Every now and then, I realize that we're in a golden age of reading. Or, at least, a golden age of book purchasing. Most recently, this realization was brought to me by the circumstances by which Lawrence Watt-Evans' The Unwilling Warlord reached my grubby little hands.
The Unwilling Warlord is the third volume of Watt-Evans' Ethshar series -- a moderately popular series of surprisingly good light fantasy. Del Rey originally published the Ethshar books, but a while back, they let them fade out of print as the sales presumably declined. Ten years ago, that would have been the end of it; the Ethshar books would have stayed out of print indefinitely, perhaps surfacing occasionally in a burst of reprinting before dropping out of print again.
But it isn't ten years ago any more, and books that sell nicely in quantities too small to interest big publishers aren't doomed to obscurity. The Ethshar books are available in trade paperback editions from Wildside Press, and can be purchased at Amazon just as easily as a book from any big publisher. This seems to be an increasingly popular trend for backlist books from established authors. For instance, I've been frustrated in being unable to recommend Dave Duncan's A Man of His Word series, but it's now available on Amazon in a small-press edition, too. Cool. The only downside to the rise of the small publisher, to my eyes, is the proliferation of hideous cover art/design. Such are the tolerable burdens of a golden age.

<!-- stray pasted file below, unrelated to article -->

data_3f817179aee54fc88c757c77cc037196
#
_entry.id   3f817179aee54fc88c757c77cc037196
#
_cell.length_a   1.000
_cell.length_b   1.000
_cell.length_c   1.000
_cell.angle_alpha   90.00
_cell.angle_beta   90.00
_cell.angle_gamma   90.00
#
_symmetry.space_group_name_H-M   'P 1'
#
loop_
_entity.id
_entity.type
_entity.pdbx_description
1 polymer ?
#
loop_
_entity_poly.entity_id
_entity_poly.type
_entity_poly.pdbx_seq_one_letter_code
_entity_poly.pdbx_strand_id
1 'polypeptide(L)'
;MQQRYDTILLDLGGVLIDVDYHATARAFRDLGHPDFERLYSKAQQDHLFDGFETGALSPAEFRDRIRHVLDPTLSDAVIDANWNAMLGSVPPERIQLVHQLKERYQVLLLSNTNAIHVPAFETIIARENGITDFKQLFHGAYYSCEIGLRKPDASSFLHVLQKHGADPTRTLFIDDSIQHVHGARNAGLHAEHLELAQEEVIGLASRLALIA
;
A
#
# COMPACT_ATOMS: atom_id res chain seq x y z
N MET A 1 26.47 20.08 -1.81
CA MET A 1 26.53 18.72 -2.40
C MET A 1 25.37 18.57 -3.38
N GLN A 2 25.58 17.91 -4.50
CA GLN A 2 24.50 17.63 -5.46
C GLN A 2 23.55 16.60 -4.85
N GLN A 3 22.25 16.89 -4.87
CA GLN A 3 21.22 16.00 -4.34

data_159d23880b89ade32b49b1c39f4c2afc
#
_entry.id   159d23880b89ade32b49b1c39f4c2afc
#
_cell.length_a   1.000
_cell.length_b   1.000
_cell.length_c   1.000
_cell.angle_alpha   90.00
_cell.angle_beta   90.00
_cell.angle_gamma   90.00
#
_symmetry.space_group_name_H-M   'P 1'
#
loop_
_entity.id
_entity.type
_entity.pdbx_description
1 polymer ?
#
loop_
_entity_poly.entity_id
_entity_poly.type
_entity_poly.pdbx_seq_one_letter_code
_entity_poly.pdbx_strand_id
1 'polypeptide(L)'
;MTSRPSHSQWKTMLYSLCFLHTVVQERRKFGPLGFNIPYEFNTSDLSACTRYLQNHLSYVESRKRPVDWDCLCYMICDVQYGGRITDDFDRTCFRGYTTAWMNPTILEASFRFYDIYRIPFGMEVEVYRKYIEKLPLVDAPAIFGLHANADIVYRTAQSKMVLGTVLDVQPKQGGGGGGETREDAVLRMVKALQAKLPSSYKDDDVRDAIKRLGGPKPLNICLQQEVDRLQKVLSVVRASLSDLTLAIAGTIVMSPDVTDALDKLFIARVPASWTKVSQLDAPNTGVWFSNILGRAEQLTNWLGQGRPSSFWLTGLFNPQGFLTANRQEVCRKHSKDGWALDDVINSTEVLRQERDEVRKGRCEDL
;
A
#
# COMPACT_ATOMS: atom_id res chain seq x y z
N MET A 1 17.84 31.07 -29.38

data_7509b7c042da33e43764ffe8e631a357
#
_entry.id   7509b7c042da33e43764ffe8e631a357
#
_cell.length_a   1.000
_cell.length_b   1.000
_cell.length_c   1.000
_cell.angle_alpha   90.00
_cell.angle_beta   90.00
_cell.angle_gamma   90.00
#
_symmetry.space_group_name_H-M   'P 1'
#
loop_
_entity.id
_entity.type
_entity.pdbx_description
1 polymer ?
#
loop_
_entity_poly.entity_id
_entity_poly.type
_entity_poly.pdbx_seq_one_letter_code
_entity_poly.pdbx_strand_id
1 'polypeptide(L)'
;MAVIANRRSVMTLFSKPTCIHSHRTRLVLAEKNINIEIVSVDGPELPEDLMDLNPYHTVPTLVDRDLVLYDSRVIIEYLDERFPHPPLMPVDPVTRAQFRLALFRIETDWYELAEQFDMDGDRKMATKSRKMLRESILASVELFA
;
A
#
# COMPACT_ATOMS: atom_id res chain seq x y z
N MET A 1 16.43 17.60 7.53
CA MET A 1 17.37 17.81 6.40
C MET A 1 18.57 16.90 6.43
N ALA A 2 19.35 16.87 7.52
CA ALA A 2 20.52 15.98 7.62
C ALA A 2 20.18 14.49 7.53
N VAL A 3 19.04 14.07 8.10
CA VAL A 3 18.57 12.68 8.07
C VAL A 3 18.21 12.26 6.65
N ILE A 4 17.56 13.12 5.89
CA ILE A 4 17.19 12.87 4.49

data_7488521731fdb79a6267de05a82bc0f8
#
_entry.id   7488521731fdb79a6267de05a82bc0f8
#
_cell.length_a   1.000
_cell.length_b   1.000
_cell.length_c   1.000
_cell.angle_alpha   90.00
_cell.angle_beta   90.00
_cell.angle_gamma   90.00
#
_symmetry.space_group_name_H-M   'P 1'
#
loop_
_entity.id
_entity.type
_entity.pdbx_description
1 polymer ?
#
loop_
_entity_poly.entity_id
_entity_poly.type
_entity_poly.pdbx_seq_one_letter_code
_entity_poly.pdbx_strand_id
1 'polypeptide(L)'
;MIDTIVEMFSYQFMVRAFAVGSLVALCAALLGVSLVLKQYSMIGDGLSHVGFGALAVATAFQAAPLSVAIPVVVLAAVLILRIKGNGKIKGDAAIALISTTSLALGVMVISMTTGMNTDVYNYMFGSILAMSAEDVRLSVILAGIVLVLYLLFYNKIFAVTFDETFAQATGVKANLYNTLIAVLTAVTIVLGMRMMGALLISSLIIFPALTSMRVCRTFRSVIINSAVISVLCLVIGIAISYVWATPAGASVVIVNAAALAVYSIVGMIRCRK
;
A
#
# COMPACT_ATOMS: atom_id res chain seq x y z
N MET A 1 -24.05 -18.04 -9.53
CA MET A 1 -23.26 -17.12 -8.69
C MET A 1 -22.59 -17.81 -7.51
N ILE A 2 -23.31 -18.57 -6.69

But at any rate, I probably should talk about The Unwilling Warlord, eh? So. By volume three of a series, you start to get a pretty good idea of what to expect, and my expectations were nicely fulfilled. As in the first two Ethshar novels, we have a character with little to no magical skill who suddenly finds himself involved with mysterious magical events, and needs to figure out how things work (while, at the same time, dealing with external, non-magical events).
Though these are fantasies, the feel of the plot problems have much in common with hard SF puzzle stories (such as Niven's "Neutron Star"), which I find appealing. Thankfully, Watt-Evans refrains from idiot plotting, which is the fastest way to kill off a puzzle story -- his characters make appropriate connections, come to sensible conclusions, and don't sit around ignoring the obvious just because they've got 200 pages to kill before they can wind things up. The slight downside to this is that plot points get wrapped up quickly, whereupon new plot points are introduced, and the result in a somewhat fragmentary overall story. The Unwilling Warlord is structured in three parts, and it wouldn't have taken too much effort to break those three parts into wholly separate short stories.
At any rate, three books into the Ethshar series, it's still an exemplar of the kind of intelligent light fantasy I really enjoy. Thank goodness for the rise of small presses and new distribution and promotional channels.